What he hasn't been or is about to become, words could never describe.

But among the outpourings of grief have been many glaring omissions.

One of these contains just three words, Chia Thye Poh.

Under Singapore's Internal Security Act, Chia was imprisoned, without charge or trial, in 1966 for 23 years, followed by nine years under house arrest. That's a total of 32 years, five more than Nelson Mandela.

At the time of his release in 1998, he was one of the world's longest-serving political prisoners. He was therefore a prisoner longer than Lee Kuan Yew was premier and outlived him.

Wouldn't it be a wonderful gesture if Singaporeans now made him their prime minister?

David Robinson, Chai Wan

Country park the wrong place for flats

I know there is an urgent need for homes but I disagree with the proposal to build them in our country parks.

The country parks are very important for us and future generations. They are habitats for many species of animals and plants. So when parts of them are used for homes, then animal and plant habitats are destroyed. Some species might disappear from Hong Kong.

We would then lose an educational opportunity for young people to study some natural ecosystems. These parks are important places for busy Hongkongers to enjoy their time off. It simply is not worth sacrificing parts of these parks to supply more land.

I also do not think they are the most suitable locations for flats. They are quite far from urban areas and do not have particularly good transport links. Few people would want to live there. Also, developers would want to build luxury homes geared to rich people. This would not achieve the government's goal of providing more affordable housing.

There is a lot of abandoned farmland in the New Territories that could be used as sites for housing developments for the grass roots.

Once you have destroyed a natural habitat, you cannot reverse it. We should be aiming for sustainable development in Hong Kong.

Suki Chan, Yau Tong

Weed out the well-off public tenants

A recent survey showed that one of the chief concerns for young people in Hong Kong, along with politics and education, is housing.

Skyrocketing property prices make purchasing a flat beyond the reach of many citizens. This has a knock-on effect as families from the grass roots in society have to join a long waiting list for a flat in a public housing estate.

As a result, many must continue to live in subdivided units. I think part of the blame for this state of affairs lies with the government's lax attitude to public housing regulations.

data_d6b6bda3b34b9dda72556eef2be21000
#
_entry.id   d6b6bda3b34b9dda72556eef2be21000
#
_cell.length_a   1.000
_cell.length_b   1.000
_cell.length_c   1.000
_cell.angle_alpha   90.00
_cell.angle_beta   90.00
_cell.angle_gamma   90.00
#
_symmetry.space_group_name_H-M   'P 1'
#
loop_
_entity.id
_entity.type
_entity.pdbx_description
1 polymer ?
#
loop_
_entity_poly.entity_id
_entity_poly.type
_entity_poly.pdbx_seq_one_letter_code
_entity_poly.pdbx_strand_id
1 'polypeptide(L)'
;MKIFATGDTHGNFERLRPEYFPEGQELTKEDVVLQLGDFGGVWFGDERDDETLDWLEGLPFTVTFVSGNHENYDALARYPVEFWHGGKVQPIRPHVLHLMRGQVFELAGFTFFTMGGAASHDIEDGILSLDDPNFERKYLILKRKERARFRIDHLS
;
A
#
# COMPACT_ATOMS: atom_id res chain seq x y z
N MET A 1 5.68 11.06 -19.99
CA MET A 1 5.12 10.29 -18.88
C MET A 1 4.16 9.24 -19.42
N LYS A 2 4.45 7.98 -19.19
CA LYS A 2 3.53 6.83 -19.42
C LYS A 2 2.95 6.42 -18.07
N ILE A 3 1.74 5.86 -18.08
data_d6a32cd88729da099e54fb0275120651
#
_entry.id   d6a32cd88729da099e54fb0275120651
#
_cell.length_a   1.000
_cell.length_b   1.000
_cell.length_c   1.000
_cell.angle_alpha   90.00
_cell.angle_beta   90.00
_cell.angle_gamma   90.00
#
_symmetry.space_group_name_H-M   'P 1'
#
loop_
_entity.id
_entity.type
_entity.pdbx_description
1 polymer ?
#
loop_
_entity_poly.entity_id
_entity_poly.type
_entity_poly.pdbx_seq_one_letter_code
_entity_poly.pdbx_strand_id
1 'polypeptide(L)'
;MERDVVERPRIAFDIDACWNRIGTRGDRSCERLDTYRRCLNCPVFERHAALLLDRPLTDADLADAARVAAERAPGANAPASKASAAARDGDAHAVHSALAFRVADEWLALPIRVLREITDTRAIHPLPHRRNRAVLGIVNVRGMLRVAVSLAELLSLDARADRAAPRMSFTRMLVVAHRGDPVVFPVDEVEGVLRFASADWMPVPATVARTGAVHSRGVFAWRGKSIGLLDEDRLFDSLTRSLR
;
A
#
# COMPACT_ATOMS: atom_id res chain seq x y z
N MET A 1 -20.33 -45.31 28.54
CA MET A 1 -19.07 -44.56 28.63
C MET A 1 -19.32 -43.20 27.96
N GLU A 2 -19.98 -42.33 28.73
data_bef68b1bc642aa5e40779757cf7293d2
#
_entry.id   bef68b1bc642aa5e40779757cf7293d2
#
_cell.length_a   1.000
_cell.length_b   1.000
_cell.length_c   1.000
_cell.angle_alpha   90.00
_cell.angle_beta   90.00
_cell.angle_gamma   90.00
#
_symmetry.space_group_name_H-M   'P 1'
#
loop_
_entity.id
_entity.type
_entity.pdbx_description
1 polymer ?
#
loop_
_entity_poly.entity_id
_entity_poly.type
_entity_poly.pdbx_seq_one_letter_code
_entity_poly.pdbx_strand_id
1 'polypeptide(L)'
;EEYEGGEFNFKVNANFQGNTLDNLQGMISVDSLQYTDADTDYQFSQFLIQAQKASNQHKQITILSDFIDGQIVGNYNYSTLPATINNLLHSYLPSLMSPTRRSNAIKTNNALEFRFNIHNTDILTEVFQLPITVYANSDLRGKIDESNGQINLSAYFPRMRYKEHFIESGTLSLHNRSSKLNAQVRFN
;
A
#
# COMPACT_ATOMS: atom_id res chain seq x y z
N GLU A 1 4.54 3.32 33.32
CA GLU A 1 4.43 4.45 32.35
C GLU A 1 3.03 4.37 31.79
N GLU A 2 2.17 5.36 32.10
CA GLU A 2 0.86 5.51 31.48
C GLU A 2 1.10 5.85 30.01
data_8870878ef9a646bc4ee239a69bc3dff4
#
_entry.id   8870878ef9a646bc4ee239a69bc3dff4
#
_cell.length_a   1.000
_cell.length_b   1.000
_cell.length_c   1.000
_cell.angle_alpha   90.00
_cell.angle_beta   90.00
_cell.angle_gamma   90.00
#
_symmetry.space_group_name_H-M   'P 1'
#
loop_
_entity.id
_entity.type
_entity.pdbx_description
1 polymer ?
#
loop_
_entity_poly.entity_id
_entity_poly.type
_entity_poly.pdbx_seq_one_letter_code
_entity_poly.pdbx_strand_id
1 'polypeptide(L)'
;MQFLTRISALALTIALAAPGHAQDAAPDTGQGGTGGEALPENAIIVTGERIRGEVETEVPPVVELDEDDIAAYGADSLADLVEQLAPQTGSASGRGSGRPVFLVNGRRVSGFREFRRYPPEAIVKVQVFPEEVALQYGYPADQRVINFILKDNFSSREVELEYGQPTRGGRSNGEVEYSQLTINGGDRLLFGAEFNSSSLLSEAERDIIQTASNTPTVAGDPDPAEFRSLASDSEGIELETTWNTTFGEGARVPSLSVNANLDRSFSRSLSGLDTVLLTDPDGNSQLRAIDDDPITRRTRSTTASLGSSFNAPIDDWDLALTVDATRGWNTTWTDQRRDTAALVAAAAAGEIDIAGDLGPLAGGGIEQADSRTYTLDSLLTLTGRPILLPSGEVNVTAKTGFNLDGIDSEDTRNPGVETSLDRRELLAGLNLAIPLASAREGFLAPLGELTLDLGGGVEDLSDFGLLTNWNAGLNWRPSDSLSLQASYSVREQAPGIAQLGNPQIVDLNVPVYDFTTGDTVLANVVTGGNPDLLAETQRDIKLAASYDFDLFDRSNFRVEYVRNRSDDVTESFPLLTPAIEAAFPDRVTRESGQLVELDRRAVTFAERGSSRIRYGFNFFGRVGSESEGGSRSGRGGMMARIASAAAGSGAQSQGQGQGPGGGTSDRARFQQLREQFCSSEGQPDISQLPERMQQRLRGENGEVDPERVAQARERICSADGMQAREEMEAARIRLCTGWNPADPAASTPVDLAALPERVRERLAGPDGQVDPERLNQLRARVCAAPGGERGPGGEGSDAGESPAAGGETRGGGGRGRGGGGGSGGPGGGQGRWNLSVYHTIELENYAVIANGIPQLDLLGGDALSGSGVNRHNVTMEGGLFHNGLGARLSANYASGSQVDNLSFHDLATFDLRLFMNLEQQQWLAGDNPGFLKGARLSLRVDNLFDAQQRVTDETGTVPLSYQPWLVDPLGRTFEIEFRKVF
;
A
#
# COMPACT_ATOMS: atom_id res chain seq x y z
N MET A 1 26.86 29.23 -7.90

This leads to inefficient use of inadequate public housing supplies. There are things the government could do to rectify this.

Firstly, it should plug the loopholes in the public housing asset test. There are cases where well-off families are occupying public housing units.

The present regulations are clearly failing to discourage such people from renting public flats.

I am sure there are few cases of these well-off families being forced to give up their apartments for deserving cases on the waiting list. There must be a much stricter test of people's assets.

Also, there is a mechanism for dealing with unruly tenants who repeatedly break the rules on estates, but it would appear that it is not being enforced. Such people who keep misbehaving should have tenancy agreements suspended. Again, this would free flats for people from the grass roots facing a long period of time on the waiting list.

Shirley Sham Wing-yin,Kowloon Tong

Too many HK students still inactive

Despite being encouraged to become involved in regular exercise, many Hong Kong students say pressure of academic work makes this impossible.

The curriculum is so full, along with homework, especially for secondary students, that there is simply no time left for sport and other outdoor activities.

Youngsters are becoming more aware of the fact that being physically active is an important part of a healthy lifestyle, but they need to be persuaded to adopt such a lifestyle.

The government needs to promote even simple exercises that young people can do.

Despite the heavy curriculum, schools must add more PE lessons and maybe offer an incentive, such as vouchers which can be exchanged for goods if students attend extra PE classes.

It is important to make having a regular exercise regime a part of your life at an early age so that young people grow up with the right attitude.

Jonathan Kung Chi-yip, Tuen Mun